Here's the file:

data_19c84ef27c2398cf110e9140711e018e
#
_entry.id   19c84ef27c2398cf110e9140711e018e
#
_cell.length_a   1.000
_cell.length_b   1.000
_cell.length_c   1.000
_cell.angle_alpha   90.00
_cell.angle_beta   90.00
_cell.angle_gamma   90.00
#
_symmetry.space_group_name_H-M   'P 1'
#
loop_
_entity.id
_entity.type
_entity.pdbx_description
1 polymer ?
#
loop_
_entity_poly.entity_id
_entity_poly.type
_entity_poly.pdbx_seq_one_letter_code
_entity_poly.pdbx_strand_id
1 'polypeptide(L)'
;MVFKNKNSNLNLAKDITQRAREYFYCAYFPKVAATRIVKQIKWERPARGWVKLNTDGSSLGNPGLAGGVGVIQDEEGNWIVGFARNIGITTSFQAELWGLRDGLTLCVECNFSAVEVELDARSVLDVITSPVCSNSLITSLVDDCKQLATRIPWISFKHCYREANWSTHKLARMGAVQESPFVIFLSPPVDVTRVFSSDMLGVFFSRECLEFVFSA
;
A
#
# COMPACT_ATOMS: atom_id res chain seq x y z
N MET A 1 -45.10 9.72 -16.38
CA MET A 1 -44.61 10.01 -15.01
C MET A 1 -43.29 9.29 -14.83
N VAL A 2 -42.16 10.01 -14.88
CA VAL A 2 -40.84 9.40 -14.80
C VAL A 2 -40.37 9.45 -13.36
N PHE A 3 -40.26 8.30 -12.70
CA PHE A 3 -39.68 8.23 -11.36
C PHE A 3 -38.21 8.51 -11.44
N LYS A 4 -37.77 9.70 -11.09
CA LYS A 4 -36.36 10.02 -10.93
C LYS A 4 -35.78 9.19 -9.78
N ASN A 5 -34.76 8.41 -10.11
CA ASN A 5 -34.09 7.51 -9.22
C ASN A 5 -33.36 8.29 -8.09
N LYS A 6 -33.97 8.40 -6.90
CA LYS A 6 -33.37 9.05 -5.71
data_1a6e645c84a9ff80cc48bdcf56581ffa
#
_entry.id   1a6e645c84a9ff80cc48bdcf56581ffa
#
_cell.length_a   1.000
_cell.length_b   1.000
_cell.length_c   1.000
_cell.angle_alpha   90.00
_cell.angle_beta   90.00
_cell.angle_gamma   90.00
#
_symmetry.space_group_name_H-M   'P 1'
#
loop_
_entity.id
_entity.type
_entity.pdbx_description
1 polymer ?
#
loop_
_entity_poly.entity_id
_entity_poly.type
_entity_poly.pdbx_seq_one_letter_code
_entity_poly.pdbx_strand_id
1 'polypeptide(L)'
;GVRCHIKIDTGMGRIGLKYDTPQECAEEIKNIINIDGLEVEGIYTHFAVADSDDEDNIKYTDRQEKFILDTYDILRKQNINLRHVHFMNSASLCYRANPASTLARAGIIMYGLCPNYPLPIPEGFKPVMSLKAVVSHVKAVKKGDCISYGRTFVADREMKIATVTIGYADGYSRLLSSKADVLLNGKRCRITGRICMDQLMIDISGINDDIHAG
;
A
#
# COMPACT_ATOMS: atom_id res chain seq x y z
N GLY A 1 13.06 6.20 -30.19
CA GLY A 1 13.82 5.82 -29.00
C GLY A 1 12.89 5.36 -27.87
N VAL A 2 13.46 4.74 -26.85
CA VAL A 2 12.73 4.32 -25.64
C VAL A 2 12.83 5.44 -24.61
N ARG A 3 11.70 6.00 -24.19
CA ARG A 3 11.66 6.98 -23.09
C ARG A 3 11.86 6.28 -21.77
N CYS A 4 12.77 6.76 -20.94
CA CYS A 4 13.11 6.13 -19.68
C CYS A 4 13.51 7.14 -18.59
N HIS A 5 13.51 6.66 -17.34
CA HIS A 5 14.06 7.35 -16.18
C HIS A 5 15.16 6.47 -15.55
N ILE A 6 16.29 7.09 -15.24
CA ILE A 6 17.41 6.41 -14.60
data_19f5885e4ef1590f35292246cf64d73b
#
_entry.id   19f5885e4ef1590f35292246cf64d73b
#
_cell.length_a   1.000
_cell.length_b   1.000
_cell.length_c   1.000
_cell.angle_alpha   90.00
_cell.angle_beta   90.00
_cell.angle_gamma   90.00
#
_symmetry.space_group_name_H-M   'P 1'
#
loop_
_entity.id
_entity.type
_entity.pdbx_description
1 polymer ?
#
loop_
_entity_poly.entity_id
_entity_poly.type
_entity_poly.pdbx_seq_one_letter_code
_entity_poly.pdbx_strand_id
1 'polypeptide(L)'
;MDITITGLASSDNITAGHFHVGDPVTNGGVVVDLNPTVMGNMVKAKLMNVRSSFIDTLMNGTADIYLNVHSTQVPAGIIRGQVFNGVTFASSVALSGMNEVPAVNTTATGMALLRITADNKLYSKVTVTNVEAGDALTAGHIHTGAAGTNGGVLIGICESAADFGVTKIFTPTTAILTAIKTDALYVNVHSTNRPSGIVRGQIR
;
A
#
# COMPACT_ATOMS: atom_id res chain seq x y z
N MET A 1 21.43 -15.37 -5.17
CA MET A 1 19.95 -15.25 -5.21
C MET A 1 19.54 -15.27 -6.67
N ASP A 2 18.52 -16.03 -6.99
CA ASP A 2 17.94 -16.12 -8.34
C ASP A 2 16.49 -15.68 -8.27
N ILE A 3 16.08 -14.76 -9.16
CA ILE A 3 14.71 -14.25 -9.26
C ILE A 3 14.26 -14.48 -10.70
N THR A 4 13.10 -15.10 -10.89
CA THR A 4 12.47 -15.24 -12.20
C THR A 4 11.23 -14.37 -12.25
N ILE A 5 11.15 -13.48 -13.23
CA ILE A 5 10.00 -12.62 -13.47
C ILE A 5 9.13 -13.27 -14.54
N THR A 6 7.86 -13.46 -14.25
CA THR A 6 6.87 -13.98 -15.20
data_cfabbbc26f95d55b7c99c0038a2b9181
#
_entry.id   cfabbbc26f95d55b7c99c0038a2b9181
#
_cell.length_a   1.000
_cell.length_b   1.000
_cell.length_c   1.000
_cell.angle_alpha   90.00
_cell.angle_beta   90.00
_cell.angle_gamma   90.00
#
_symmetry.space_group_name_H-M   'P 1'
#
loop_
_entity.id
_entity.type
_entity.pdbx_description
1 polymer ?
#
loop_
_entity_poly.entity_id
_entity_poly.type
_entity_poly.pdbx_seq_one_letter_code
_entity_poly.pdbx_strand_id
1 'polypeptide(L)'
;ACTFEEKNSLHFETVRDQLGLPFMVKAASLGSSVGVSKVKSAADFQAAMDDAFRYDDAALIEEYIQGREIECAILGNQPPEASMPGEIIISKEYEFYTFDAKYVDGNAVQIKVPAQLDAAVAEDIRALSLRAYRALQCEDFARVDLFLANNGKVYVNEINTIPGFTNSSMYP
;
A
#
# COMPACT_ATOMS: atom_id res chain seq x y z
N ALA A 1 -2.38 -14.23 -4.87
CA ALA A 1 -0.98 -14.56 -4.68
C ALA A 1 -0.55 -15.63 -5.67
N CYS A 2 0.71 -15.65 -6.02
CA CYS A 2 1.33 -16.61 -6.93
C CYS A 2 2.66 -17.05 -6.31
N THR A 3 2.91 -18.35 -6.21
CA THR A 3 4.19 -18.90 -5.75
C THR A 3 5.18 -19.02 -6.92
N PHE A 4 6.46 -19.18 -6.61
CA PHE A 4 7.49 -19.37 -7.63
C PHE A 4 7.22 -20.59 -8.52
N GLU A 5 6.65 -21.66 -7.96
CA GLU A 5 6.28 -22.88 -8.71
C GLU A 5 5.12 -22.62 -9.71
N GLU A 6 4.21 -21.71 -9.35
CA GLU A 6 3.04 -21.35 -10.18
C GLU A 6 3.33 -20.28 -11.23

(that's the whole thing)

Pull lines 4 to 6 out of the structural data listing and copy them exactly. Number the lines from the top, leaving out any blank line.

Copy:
#
_cell.length_a   1.000
_cell.length_b   1.000